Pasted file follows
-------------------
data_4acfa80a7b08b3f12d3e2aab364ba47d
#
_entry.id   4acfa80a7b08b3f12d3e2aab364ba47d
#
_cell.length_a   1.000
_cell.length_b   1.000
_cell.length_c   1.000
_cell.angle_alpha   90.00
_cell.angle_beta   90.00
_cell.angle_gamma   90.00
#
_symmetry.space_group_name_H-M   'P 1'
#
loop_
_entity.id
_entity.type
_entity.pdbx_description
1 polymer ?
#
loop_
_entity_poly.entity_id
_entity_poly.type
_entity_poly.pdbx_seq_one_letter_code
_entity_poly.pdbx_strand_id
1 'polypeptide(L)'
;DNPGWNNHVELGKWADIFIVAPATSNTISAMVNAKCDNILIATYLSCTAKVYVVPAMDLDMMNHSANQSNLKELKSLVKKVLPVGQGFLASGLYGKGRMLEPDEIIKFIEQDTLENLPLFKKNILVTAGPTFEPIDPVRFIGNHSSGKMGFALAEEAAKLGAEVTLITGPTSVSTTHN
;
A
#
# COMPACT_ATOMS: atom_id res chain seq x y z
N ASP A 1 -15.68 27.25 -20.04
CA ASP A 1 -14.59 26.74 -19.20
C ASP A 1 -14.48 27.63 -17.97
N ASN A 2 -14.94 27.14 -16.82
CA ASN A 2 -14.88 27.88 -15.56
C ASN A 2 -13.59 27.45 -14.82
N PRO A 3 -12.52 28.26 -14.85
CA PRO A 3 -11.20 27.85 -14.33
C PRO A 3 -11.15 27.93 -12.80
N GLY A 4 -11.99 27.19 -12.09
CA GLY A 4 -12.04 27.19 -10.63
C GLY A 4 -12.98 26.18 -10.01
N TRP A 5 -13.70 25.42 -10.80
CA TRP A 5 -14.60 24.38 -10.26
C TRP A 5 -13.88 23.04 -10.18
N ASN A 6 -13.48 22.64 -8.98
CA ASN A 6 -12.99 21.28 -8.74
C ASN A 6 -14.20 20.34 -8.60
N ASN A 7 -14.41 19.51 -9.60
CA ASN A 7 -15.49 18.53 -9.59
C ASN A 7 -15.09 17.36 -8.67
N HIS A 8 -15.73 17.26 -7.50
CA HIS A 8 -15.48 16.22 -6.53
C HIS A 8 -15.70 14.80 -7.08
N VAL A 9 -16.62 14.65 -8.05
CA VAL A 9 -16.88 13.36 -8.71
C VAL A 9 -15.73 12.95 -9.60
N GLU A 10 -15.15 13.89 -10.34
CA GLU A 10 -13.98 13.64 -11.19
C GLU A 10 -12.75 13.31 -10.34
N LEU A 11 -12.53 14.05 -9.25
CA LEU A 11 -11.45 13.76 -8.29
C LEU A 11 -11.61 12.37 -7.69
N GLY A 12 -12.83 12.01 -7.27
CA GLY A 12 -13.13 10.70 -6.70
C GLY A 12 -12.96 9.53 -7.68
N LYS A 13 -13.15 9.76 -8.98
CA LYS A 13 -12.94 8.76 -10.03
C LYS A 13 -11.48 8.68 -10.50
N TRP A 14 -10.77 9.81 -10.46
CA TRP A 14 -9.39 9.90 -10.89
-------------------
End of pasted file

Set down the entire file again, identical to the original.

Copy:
data_4acfa80a7b08b3f12d3e2aab364ba47d
#
_entry.id   4acfa80a7b08b3f12d3e2aab364ba47d
#
_cell.length_a   1.000
_cell.length_b   1.000
_cell.length_c   1.000
_cell.angle_alpha   90.00
_cell.angle_beta   90.00
_cell.angle_gamma   90.00
#
_symmetry.space_group_name_H-M   'P 1'
#
loop_
_entity.id
_entity.type
_entity.pdbx_description
1 polymer ?
#
loop_
_entity_poly.entity_id
_entity_poly.type
_entity_poly.pdbx_seq_one_letter_code
_entity_poly.pdbx_strand_id
1 'polypeptide(L)'
;DNPGWNNHVELGKWADIFIVAPATSNTISAMVNAKCDNILIATYLSCTAKVYVVPAMDLDMMNHSANQSNLKELKSLVKKVLPVGQGFLASGLYGKGRMLEPDEIIKFIEQDTLENLPLFKKNILVTAGPTFEPIDPVRFIGNHSSGKMGFALAEEAAKLGAEVTLITGPTSVSTTHN
;
A
#
# COMPACT_ATOMS: atom_id res chain seq x y z
N ASP A 1 -15.68 27.25 -20.04
CA ASP A 1 -14.59 26.74 -19.20
C ASP A 1 -14.48 27.63 -17.97
N ASN A 2 -14.94 27.14 -16.82
CA ASN A 2 -14.88 27.88 -15.56
C ASN A 2 -13.59 27.45 -14.82
N PRO A 3 -12.52 28.26 -14.85
CA PRO A 3 -11.20 27.85 -14.33
C PRO A 3 -11.15 27.93 -12.80
N GLY A 4 -11.99 27.19 -12.09
CA GLY A 4 -12.04 27.19 -10.63
C GLY A 4 -12.98 26.18 -10.01
N TRP A 5 -13.70 25.42 -10.80
CA TRP A 5 -14.60 24.38 -10.26
C TRP A 5 -13.88 23.04 -10.18
N ASN A 6 -13.48 22.64 -8.98
CA ASN A 6 -12.99 21.28 -8.74
C ASN A 6 -14.20 20.34 -8.60
N ASN A 7 -14.41 19.51 -9.60
CA ASN A 7 -15.49 18.53 -9.59
C ASN A 7 -15.09 17.36 -8.67
N HIS A 8 -15.73 17.26 -7.50
CA HIS A 8 -15.48 16.22 -6.53
C HIS A 8 -15.70 14.80 -7.08
N VAL A 9 -16.62 14.65 -8.05
CA VAL A 9 -16.88 13.36 -8.71
C VAL A 9 -15.73 12.95 -9.60
N GLU A 10 -15.15 13.89 -10.34
CA GLU A 10 -13.98 13.64 -11.19
C GLU A 10 -12.75 13.31 -10.34
N LEU A 11 -12.53 14.05 -9.25
CA LEU A 11 -11.45 13.76 -8.29
C LEU A 11 -11.61 12.37 -7.69
N GLY A 12 -12.83 12.01 -7.27
CA GLY A 12 -13.13 10.70 -6.70
C GLY A 12 -12.96 9.53 -7.68
N LYS A 13 -13.15 9.76 -8.98
CA LYS A 13 -12.94 8.76 -10.03
C LYS A 13 -11.48 8.68 -10.50
N TRP A 14 -10.77 9.81 -10.46
CA TRP A 14 -9.39 9.90 -10.89